April showers came. May burst onto the scene bringing a rainbow of colorful blossoms from every direction.
With relief from dry, dry fall and winter, coupled with early warm weather the spring growing season came bounding onto the scene several weeks early.
The gardener's dilemma - what should we do, clean the beds, bring up the roses, leave everything alone for a few weeks? Some people did one thing, others waited. Even some frosty nights, one couldn't really go wrong this spring.
First came the Scillia, better know as S. hispanica or "Spanish Bluebells." These delicate little plants bloom all over my yard before the grass starts growing. They come from tiny bulbs which were planted in this yard years ago. The green grass grows and soon these little flowers are gone, not to be seen until early spring next year.
I was sure the Magnolia were going to be ruined, but their heavy bud coverings saved their blooming time. All varieties seem to have come into their full glorious bloom showing clouds of white and pink.
From large to small, yellow bubbles of Forsythia bushes ushered in a fresh new color to brighten the spring vista. Not far behind the Cercis leguminosea (Redbud trees) popped onto the scene with their delicate bright pink flowers festooning their open style branching.
Narcissus and Tulipa have been blooming together in perfect harmony this year. With the down-pours of the past week they are being tattered and torn but tenaciously retain their brilliant colors from almost black to white and everything in between.
Pale blues of the Mertensia "Virginia Cowslip' bloom along my fence row interspersed with the various shade of green of the emerging Hosta. Over their heads is a hedge of Syringa (lilac) and Lonicera (Honeysuckle), both old fashioned varieties. Too bad there isn't Spiraea (Bridal Wreath) planted in this hedge. However, the fragrance that is heady now would be almost over whelming with another sweet smelling odor.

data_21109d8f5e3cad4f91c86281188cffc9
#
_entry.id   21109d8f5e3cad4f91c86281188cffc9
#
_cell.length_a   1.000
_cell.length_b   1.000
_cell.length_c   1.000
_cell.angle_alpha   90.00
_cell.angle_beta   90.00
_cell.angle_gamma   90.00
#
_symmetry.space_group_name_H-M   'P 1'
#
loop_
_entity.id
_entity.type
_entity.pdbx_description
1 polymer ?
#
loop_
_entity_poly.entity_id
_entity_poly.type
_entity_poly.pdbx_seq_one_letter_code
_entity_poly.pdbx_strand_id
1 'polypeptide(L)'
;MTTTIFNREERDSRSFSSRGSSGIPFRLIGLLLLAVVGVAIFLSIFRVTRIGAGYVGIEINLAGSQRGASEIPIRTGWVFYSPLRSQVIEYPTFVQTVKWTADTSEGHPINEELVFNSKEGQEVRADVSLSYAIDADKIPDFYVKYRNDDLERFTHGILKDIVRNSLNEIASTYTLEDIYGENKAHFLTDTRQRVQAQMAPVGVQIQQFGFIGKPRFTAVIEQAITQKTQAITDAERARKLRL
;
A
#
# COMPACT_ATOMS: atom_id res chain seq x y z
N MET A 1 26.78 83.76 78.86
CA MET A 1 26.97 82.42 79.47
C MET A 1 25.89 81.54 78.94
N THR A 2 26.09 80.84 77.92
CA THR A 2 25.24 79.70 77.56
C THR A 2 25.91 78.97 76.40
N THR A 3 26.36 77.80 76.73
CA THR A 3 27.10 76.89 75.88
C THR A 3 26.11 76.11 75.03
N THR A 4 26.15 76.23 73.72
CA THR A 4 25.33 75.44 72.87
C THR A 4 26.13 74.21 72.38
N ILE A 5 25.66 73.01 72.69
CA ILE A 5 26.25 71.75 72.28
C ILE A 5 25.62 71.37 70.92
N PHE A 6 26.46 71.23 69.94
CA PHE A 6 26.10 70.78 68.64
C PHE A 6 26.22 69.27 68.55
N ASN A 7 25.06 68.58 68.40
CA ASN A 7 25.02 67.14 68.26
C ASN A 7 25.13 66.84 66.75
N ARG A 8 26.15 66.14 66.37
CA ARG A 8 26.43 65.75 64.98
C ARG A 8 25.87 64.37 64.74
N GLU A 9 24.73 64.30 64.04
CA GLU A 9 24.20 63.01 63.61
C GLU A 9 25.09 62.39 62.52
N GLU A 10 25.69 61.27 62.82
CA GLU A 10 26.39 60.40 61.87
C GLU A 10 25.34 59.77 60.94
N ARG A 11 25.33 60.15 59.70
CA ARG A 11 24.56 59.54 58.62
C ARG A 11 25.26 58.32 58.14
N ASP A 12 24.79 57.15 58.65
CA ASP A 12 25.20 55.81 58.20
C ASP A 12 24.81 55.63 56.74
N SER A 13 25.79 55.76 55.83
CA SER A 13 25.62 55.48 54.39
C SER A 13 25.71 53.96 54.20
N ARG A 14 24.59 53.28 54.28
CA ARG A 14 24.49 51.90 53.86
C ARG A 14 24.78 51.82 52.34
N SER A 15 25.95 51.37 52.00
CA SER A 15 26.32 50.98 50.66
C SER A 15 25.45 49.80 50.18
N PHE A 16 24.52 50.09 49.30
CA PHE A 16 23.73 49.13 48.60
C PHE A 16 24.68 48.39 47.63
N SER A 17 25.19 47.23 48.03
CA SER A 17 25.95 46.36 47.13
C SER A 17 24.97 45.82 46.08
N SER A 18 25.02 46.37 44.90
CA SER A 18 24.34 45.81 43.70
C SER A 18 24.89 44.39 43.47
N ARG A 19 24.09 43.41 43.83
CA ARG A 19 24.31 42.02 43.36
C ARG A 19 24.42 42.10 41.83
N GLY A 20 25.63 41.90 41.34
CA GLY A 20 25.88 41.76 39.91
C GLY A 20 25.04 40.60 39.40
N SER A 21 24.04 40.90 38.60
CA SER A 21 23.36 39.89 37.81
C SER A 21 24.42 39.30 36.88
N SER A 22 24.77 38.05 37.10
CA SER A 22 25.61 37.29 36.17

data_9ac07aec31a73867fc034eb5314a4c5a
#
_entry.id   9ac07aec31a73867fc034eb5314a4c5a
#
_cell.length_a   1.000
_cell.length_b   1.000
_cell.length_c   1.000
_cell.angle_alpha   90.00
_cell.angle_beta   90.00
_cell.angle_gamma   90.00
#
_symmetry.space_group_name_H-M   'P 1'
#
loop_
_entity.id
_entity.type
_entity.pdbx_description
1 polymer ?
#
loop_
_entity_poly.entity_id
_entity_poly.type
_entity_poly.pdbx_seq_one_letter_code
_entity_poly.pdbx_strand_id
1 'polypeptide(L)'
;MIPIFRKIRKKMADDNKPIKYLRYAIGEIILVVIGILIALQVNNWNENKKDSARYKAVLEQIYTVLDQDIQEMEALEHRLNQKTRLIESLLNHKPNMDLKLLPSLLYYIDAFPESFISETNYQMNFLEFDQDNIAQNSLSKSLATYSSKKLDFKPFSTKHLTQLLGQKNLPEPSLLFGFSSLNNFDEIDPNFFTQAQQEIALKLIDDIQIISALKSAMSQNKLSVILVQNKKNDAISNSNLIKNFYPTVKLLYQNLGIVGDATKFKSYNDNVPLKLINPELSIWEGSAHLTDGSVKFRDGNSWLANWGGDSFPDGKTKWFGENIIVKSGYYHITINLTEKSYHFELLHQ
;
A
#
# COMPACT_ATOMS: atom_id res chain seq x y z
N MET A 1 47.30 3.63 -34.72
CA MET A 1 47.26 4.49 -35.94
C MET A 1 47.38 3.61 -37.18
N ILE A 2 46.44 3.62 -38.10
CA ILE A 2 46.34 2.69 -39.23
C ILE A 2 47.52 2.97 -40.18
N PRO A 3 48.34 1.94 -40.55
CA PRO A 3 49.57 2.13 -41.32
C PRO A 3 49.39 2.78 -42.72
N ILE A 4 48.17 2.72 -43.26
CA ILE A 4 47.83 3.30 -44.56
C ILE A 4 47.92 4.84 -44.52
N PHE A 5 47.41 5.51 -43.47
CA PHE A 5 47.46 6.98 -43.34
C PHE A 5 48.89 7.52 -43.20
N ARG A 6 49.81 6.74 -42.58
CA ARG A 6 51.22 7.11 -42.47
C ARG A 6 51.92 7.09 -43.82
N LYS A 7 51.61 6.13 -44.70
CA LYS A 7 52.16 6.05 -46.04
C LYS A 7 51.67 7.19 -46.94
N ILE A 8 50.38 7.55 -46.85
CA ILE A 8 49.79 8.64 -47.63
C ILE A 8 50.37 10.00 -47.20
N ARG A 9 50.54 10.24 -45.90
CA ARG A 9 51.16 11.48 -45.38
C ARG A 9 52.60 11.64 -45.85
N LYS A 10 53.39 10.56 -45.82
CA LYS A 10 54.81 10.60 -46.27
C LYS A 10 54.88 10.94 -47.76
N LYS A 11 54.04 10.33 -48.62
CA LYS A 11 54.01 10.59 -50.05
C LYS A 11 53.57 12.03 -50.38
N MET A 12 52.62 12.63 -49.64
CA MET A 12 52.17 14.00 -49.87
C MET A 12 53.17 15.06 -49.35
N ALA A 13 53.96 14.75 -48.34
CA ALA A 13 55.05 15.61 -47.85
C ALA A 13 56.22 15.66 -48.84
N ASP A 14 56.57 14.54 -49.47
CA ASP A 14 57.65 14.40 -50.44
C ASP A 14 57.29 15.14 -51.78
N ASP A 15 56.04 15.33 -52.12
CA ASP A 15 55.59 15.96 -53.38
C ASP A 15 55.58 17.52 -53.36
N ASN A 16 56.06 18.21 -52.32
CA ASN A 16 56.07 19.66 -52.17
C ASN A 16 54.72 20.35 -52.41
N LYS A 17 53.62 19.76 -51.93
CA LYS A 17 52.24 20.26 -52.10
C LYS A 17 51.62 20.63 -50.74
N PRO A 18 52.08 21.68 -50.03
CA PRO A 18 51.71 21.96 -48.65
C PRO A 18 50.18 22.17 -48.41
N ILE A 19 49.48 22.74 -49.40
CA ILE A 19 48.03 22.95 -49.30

Not to be usurped in the beauty arena, the Rhododendron arborescens, and R. schlippenbachii (Azelea) have been fabulous this year. Although Rhododendron have many species, cultivars and hybrids the ones we usually call 'Rhododendrons' as opposed to 'Azaleas' are the ones that bloom first, have handsome foliage and have ten or more pollen-bearing stamens. Often the varieties grown in Minnesota have smaller, less showy flowers than the 'Azaleas' which have only five pollen-bearing stamens.
Many varieties of Malus (Crab apples) are filling the walkways and lawns with petals of many tints of red and pink as the winds continue to blow. Other fruit trees are also blooming, attracting bees and other insects in preparation for the fruits of summer and fall.
Of course, all trees and bushes bloom. It is just that many have such insignificant blooms we don't even realize they are in flowering mode. This is one way plants are propagated and generate new growth.
It is unusual to have all these trees and bushes blooming at once. Generally we have an opportunity to enjoy the visible blooms one or just a few at a time. This year our senses are almost on overload with the beauty and agreeable aroma of the outdoors.
Many ground covering plants are joining in the beauty also, but if I go on, you too will be in "scentual" overload.
Do absorb and enjoy the hues and tints of color along with the wonderful fragrances of this lovely, unusual spring.